Saturday, February 27, 2021


 So, I played in my second session of Mork Borg last night. What a blast!

For those of you out of the loop, Mork Borg is a Swedish OSR style rules lite art house RPG.

It is more art book and inspiration than rules compendium, but has  a flavour in both the art and random tables that is very Nordic death metal. Think Death Frost Doom but better illustrated and less slavish to OD&D.

My esoteric hermit, Jotna, and his small but vicious dog Tiddles (created from a random generator HERE) awoke to find themselves in some dark hell dimension, with they and their traveling companions under attack by bloody skeletons. Battles ensued, paths were walked, traps were sprung, and goblins and fishmen were slain. In addition, undying prisoners breathed cryptic clues before jumping into lava, and grotesque or cursed magic items both helped and hindered the party in their quest to recover the lost monarch, his crown, or the way to call the spring.

All in all, it had the most OSR feel of wonder and terror I have ever experienced. At the end of the session, when we determined only two of us could return to the land of the living, Jotna nonchalantly offered to stay and meditate, as it was no worse than his mountain cave.

Anyway, give it a gander if you haven't already.

Monday, February 22, 2021

Emergent Storytelling - Crayon Shinchan vs Alien

So, I just started watching this Crayon Shinchan vs Alien movie (short version available HERE) with my little boy on our Japanese satellite TV.

It is a masterclass in emergent storytelling, and has lots of implications for RPGs.

Basically, the Crayon Shinchan family wakes up in the cryosleep booths from Alien on an unknown spaceship

Their annoying cuddly couple neighbors are there, as well as three unknown characters - an old lady, a scarfaced tough guy, and a skinny hysteric fellow. They get dressed and are attacked by a strange alien-robot.

From then on the show spirals between comedy, tension and paranoia. Without giving too much away, there are encounters with other mysterious characters, hidden rooms, betrayals, weird alien technology, and hidden alien infections.

Basically, the amnesiac in cryosleep chambers plot device is perfect for emergent stories, and the tongue in cheek tone keeps the action fun while the reversals and dangers are genuinely exciting.

Definitely, give it a watch.

Saturday, February 13, 2021

Stormbringer Redux #1 - Regional Weapons & Troops

After re-reading the game, I realized that it doesn't really have many mechanics modeling the larger struggle of Law and Chaos, the Champion Eternal, and the Multiverse / Thousand Spheres. I've put out a request on the I'm Begging You To Play Another RPG Facebook page for suggestions tackling these larger issues, and will get to them when I have ideas.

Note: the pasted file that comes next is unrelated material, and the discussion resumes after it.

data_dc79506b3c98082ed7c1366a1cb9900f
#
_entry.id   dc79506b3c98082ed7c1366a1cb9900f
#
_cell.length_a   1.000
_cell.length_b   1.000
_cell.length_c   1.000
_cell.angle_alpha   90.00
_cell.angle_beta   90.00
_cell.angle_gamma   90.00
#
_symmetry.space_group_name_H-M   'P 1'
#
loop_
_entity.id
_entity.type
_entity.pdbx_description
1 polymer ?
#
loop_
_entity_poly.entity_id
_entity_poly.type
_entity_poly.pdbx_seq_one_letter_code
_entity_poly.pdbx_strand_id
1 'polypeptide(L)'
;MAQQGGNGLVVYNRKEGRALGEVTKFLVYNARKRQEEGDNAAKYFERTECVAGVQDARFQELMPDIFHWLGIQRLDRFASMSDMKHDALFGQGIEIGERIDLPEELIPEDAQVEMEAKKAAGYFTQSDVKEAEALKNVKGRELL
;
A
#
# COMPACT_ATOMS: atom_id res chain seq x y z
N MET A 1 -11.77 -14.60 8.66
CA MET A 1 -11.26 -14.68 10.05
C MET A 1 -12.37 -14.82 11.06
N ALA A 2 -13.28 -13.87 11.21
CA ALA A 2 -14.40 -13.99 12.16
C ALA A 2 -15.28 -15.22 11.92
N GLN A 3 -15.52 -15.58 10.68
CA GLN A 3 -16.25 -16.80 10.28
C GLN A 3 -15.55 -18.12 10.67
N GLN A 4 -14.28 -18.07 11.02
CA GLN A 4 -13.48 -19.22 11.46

For my first foray into re-designing Stormbringer, I thought I'd start with something small.  One thing I always loved about the old game was the combat rules for Beggars.

This is a wonderful rule both for its inherent flavour, as well as its creation of a reason for the same 'class' to adventure together, in direct opposition to D&D's varied party model. It is a shame they didn't have more of this type of rich mechanic for the game, so I've decided to adapt it for my re-creation to give a bonus for regional weapons and units consisting of them. This is not only flavourful for the Young Kingdoms, it also echoes real-world regional troops like the Gherkas of Nepal and Swiss pikemen, to name a few.


If you wield the weapon of the region from which you come, you get 10% to skill and +1 to damage. Obvious examples are a Melnibonean wielding a bone bow, a Filkharian using a pike from his homeland, a Weeping Waster with a desert bow,  and a Lormyrian with a local ax. To this I would add Nadsokhorians with daggers, Oinish or Yurits with spears of local make, and Orgish with hatchets from their homeland.


In addition to these individual bonuses, for every member past one of the same nation fighting together and using their home weapon, they get +1% to their weapon skill. This is doubled if they are all Warriors, to reflect their training and cohesion as a unit.

For example, if three PCs travelling together are from Lormyr and all wield axes, they each get +2% to their skill. If they are all Warriors, this is doubled to +4%.

It might seem a small bonus in modern game terms, but fits well with the Old School aesthetic of small advances, is in keeping with the pre-existing Beggar rules, and just feels right.

Wednesday, February 3, 2021

Making Good Enemies With The Nemesis System

This is a great video of how the Nemesis system in the Mordor games creates stories.

Basically, it does this in a few ways that a game master can steal:

1 Let the gameworld use the character's actions against them. If they run from an encounter with orcs, the next encounter may start with taunts of "Coward!" If they kill a 1 HD mook, their 2HD brother will come looking for blood.

2 Brings back enemies who are better or stronger. Wipe out a group of 1HD mooks? As noted, their brothers will be 2HD and geared for a revenge quest.

3 Give each major enemy a unique trait. They may have a mutant power or magic weapon, which they boast about and use in combat.

Side note, I remember one of the first D&D games I played, we pooled our money and gave the ranger a composite bow. It didn't help us, and we suffered a TPK. We rolled up new characters and went to their stronghold, but now had to face orcs with a composite bow, forcing us to be stealthier.

4 Let memorable enemies cheat death, then reappear at inopportune times. Maybe they feigned death and are now back immune to what supposedly killed them, or else they have a smoke bomb or knowledge of hidden doors needed to get away. This smacks of Quantum ogre a bit, but I think it is necessary in terms of engaging story.

Video is HERE